I recommend using the skin from organically-raised turkeys. The fat stores the chemicals and additives the birds are fed and that makes it unhealthy for you too. The same goes for making lard with pork fat.
Make sure you strain the golden fat very well, through a very fine-meshed sieve. The impurities, if left in the schmaltz, might cause it to form mold. If the fat turns moldy, discard it.
Storing rendered fat
Turkey fat (or any other sort) will keep for a long time. Store in jars, in the refrigerator, it will be fine for at least 6 months and up to 1 year.
My grandmother used to keep it in the pantry in the colder months of the year and only place it in the fridge in summer. But she would use it up rather fast, it was the cooking fat she used the most.
Always check how it smells before using. If the smell changes and the fat starts smelling rancid, you should discard it.
How to use?
- Use for sauteing, frying, or deep frying. It adds an amazing aroma to the food and, as mentioned above, it has a high cooking and melting point, which makes it a healthier choice than butter, for instance.
- I love using rendered fat of any kind for making soups, stews, and goulash, I use it for scrambled or fried eggs.
- Use for baking, for making pie crusts, for instance.
- Use to make confit, either meat confit or confit potatoes.
- Make popcorn, it will be delicious! I could not believe it until I’ve tried it.
- Smear thinly on bread or toasted bread and sprinkle with salt. Add some paprika, for a change.
How to use cracklings?
- Cracklings are great if served immediately or on the day you’ve made them. They will be OK when stored in the fridge for several days, but the consistency will not be “crackly” anymore, they will turn rather soggy and chewy.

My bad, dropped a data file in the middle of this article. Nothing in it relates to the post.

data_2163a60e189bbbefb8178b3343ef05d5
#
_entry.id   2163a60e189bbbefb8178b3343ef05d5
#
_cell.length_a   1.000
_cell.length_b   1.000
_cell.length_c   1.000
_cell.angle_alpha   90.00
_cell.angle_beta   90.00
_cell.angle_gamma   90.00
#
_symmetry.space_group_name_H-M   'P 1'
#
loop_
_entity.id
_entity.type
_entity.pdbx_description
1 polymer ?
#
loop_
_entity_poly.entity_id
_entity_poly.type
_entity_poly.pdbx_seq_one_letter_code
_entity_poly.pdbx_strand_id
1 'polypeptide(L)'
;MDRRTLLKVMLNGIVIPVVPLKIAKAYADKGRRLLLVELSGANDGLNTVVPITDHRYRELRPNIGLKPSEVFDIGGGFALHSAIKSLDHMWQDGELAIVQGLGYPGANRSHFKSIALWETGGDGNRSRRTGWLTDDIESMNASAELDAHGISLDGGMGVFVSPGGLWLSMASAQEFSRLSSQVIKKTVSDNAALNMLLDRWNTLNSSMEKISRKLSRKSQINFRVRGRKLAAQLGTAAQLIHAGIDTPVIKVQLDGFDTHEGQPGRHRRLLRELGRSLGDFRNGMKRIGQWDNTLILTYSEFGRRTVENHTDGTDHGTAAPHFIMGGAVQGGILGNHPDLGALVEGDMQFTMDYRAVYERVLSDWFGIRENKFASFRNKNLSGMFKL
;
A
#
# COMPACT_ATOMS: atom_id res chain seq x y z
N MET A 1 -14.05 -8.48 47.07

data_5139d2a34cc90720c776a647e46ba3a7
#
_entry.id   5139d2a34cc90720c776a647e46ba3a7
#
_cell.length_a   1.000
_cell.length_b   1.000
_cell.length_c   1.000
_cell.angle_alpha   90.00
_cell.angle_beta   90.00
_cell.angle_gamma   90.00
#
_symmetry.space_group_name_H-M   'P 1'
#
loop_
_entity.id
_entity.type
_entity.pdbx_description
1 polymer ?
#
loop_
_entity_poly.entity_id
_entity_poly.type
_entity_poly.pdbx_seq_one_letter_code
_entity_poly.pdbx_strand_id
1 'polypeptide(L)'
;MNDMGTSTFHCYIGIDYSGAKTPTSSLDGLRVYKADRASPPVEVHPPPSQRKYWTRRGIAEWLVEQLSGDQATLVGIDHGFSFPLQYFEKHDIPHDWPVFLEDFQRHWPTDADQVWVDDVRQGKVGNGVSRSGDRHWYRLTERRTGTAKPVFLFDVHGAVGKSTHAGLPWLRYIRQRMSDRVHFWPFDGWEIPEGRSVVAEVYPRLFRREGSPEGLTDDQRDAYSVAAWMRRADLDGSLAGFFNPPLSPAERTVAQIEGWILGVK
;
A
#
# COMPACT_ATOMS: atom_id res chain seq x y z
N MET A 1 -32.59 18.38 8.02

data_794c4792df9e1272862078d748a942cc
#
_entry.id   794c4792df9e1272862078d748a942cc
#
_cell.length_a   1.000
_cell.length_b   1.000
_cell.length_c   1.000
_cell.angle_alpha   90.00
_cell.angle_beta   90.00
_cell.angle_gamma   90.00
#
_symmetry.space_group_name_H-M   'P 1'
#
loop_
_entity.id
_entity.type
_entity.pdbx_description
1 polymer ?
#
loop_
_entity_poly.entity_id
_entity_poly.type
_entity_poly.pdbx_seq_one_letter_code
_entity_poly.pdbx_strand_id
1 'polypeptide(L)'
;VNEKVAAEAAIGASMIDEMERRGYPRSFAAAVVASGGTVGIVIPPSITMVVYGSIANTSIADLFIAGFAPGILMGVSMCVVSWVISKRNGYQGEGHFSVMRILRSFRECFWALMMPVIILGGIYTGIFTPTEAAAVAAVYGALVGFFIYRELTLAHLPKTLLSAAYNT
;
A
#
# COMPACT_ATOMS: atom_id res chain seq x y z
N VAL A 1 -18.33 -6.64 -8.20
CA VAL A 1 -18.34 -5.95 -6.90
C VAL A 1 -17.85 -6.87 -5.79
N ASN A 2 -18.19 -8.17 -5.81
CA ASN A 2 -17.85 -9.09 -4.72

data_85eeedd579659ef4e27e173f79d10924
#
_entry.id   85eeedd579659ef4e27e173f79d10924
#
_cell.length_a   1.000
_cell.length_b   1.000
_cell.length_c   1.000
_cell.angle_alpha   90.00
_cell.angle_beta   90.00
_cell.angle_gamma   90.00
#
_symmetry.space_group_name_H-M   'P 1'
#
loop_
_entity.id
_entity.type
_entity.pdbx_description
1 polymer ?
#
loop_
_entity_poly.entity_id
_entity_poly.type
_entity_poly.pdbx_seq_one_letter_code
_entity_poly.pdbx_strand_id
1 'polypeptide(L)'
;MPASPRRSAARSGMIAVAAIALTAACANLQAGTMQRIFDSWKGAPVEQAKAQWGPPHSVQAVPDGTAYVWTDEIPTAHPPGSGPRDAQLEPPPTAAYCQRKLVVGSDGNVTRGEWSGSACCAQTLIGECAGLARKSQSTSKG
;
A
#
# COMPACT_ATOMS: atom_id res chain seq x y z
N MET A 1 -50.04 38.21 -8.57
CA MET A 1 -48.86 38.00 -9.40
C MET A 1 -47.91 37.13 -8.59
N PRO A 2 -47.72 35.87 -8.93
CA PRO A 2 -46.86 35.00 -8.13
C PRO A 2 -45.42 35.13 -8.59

- Sprinkle the cracklings with salt and pepper or other spices you like. Serve hot or warm as a snack or sprinkle on top of a salad.
- You can add the leftover cracklings to scrambled eggs, cabbage dishes, homemade bread, or cornbread.
- If you have lots of them, turn them into a bread spread. Chop very finely or process shortly in the food processor. Mix with rendered fat and crispy roasted onions (bought ones, they are really crispy), add some salt and pepper to taste. Keep refrigerated, it will keep for at least one or two weeks, but we never had it that long.
Recipes using rendered fat:
- 1 kg/ 2.2 lbs turkey skin (Note 1)
- Cut the skin into small pieces. Use a very good, large, sharp chef's knife.
- Place the pieces into a nonstick, deeper pan or a Dutch oven.
- Start melting on medium-low heat. Once it starts to melt, reduce the heat to very low.
- Melt gently, stirring now and then, until the fat renders and it's golden. And until the cracklings form and turn golden as well. It took me somewhere between 15 and 20 minutes. Cooking time depends on the thickness of the skin and size of cubes, don't overcook. (Note2)
- Strain through a fine-meshed sieve. Clean the sieve, line it with cheesecloth, and sieve the fat again into jars. It should be completely free of impurities/sediments.
- Place the lids on the jars and let the fat get solid at room temperature. Store in the refrigerator.
- Place the cracklings onto kitchen paper, which will remove the excess fat.
- Sprinkle with salt (and other spices, if desired) and serve immediately or on the day you've made them.
- If you have leftovers, see the blog post for suggestions on how to use them.
The amount is totally optional. Render as much as you have and choose a pan of appropriate size. This amount of skin makes approximately 800 ml/ 27 fl. oz/ 3 ½ cups rendered fat.
If the skin is very thick and fatty, you will need about 15-20 minutes to render it. If the skin is thin (like chicken skin), 7 to 10 minutes will probably be enough.
Nutrition Information:Yield: 60 Serving Size: 1 tablespoon
Amount Per Serving: Calories: 120Total Fat: 13gSaturated Fat: 5gTrans Fat: 0gUnsaturated Fat: 8gCholesterol: 13mgSodium: 0mgCarbohydrates: 0gFiber: 0gSugar: 0gProtein: 0g
Nutritional information is not always accurate.